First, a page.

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Nagorno-Karabakh: France, Russia, US condemn 'dangerous escalation' of violence

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An unexploded projectile in a residential area in Nagorno-Karabakh, Oct 5, 2020.
An unexploded projectile in a residential area in Nagorno-Karabakh, Oct 5, 2020.   -   Copyright  David Ghahramanyan/NKR InfoCenter PAN Photo via AP
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France, Russia and the US on Monday strongly condemned "the unprecedented and dangerous" escalation of violence between Armenian and Azerbaijani forces over the region of Nagorno-Karabakh.

The three powers once again called for an "immediate and unconditional ceasefire".

Together, Paris, Moscow and Washington chair the Minsk Group of the Organisation for Security and Cooperation in Europe (OSCE) which, since 1992, has aimed to find a peaceful resolution to the conflict over Nagorno-Karabakh.

The former Soviet states of Azerbaijan and Armenia fought a bloody war over the mountainous region of Nagorno-Karabakh in the early 1990s.

Thousands were killed on both sides. Hundreds of thousands of people were displaced.

The war ended with a truce in 1994, although there has been sporadic violence since as the dispute remains unresolved.

The latest flare-up of violence is one of the worst observed with dozens on both sides already killed in the fighting.

Azerbaijan's foreign ministry did not disclose military casualties but said that 24 civilians have been killed and 121 have been injured in the nine days of fighting.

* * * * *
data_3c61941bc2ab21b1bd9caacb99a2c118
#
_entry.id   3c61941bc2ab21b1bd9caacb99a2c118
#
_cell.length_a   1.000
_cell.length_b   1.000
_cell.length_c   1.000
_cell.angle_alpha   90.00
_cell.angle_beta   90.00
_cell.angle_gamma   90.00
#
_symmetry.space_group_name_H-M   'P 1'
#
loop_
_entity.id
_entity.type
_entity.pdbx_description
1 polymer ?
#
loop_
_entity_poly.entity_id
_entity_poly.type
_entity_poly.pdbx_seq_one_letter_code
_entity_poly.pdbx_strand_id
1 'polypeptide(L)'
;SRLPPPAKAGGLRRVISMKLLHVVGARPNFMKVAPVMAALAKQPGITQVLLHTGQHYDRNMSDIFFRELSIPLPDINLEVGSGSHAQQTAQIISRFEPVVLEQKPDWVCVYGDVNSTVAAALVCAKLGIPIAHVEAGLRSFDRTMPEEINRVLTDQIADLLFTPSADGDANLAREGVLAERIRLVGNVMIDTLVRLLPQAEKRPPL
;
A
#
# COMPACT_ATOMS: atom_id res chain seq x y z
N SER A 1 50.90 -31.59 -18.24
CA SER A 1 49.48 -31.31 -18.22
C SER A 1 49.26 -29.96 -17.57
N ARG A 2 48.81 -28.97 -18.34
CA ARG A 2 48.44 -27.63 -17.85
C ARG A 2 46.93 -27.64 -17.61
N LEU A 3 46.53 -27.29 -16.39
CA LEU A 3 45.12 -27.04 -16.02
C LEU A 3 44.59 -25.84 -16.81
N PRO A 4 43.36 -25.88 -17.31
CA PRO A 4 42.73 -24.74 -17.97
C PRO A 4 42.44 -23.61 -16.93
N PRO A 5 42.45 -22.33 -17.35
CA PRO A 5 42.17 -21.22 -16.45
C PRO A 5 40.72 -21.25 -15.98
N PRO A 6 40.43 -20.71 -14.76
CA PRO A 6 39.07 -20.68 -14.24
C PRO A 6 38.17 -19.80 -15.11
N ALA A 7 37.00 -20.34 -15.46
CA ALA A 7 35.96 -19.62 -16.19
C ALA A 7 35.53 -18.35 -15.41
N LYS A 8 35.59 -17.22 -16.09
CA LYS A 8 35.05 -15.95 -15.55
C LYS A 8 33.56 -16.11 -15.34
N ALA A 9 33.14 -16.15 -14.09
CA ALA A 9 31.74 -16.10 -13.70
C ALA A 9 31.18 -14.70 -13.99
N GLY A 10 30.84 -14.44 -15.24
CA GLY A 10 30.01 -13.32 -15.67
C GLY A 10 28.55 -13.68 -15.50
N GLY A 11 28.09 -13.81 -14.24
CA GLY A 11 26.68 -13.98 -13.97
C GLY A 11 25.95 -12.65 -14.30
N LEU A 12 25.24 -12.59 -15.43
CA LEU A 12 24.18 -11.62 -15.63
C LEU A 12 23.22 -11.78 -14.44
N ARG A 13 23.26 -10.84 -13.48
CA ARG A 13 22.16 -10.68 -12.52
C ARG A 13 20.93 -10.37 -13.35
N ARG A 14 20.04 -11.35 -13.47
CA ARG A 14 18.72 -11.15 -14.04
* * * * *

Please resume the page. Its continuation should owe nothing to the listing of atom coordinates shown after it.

The state-run Armenian Unified Infocentre has tallied 21 civilian casualties and more than 200 military deaths.

In their joint statement, France, Russia and the US said they "condemned in the strongest possible terms the dangerous escalation of violence in and outside the Nagorno-Karabakh conflict zone".

"The (Foreign) Ministers underline without reservation that the recent attacks which allegedly targeted civilian installations, both along the line of contact and in Azerbaijani and Armenian territories outside the Nagorno-Karabakh conflict zone, and that the disproportionate character of such attacks constitute an unacceptable threat to the stability of the region," the statement added.

Azerbaijan President Ilham Aliyev said Armenia's withdrawal from Nagorno-Karabakh is the sole condition for a cessation of hostilities.

Armenian Prime Minister Nikol Pashinyan said that "a cease-fire can be established only if Turkey is removed from the South Caucasus."

NATO member Turkey has denied sending weapons or foreign fighters but President Recep Tayyip Erdogan has said Ankara will stand by Azerbaijan until it reaches "victory".

Jens Stoltenberg called on Turkey on Monday during a meeting with Erdogan to "use its considerable influence to calm tensions."

"We are deeply concerned by the escalation of hostilities. All sides should immediately cease fighting & find a way forward towards a peaceful resolution," he added.

This article has been corrected to say that Nikol Pashinyan is Armenia's prime minister.